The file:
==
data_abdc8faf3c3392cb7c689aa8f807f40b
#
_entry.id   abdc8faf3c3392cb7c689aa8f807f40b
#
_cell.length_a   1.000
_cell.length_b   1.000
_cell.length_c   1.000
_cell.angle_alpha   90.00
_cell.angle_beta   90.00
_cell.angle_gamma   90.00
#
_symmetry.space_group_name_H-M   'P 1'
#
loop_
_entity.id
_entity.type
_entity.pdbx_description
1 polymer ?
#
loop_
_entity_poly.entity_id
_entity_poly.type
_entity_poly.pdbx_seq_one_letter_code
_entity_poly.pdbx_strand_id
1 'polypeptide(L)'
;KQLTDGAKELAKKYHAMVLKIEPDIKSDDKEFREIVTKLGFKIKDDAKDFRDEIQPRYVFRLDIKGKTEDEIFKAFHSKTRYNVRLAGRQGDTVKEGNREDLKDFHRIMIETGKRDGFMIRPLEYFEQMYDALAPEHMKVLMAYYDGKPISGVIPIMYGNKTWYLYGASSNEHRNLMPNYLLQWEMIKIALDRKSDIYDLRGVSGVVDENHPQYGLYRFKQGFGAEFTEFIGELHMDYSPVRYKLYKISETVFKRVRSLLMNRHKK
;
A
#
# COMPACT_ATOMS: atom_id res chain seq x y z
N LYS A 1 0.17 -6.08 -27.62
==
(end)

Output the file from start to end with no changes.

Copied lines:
data_abdc8faf3c3392cb7c689aa8f807f40b
#
_entry.id   abdc8faf3c3392cb7c689aa8f807f40b
#
_cell.length_a   1.000
_cell.length_b   1.000
_cell.length_c   1.000
_cell.angle_alpha   90.00
_cell.angle_beta   90.00
_cell.angle_gamma   90.00
#
_symmetry.space_group_name_H-M   'P 1'
#
loop_
_entity.id
_entity.type
_entity.pdbx_description
1 polymer ?
#
loop_
_entity_poly.entity_id
_entity_poly.type
_entity_poly.pdbx_seq_one_letter_code
_entity_poly.pdbx_strand_id
1 'polypeptide(L)'
;KQLTDGAKELAKKYHAMVLKIEPDIKSDDKEFREIVTKLGFKIKDDAKDFRDEIQPRYVFRLDIKGKTEDEIFKAFHSKTRYNVRLAGRQGDTVKEGNREDLKDFHRIMIETGKRDGFMIRPLEYFEQMYDALAPEHMKVLMAYYDGKPISGVIPIMYGNKTWYLYGASSNEHRNLMPNYLLQWEMIKIALDRKSDIYDLRGVSGVVDENHPQYGLYRFKQGFGAEFTEFIGELHMDYSPVRYKLYKISETVFKRVRSLLMNRHKK
;
A
#
# COMPACT_ATOMS: atom_id res chain seq x y z
N LYS A 1 0.17 -6.08 -27.62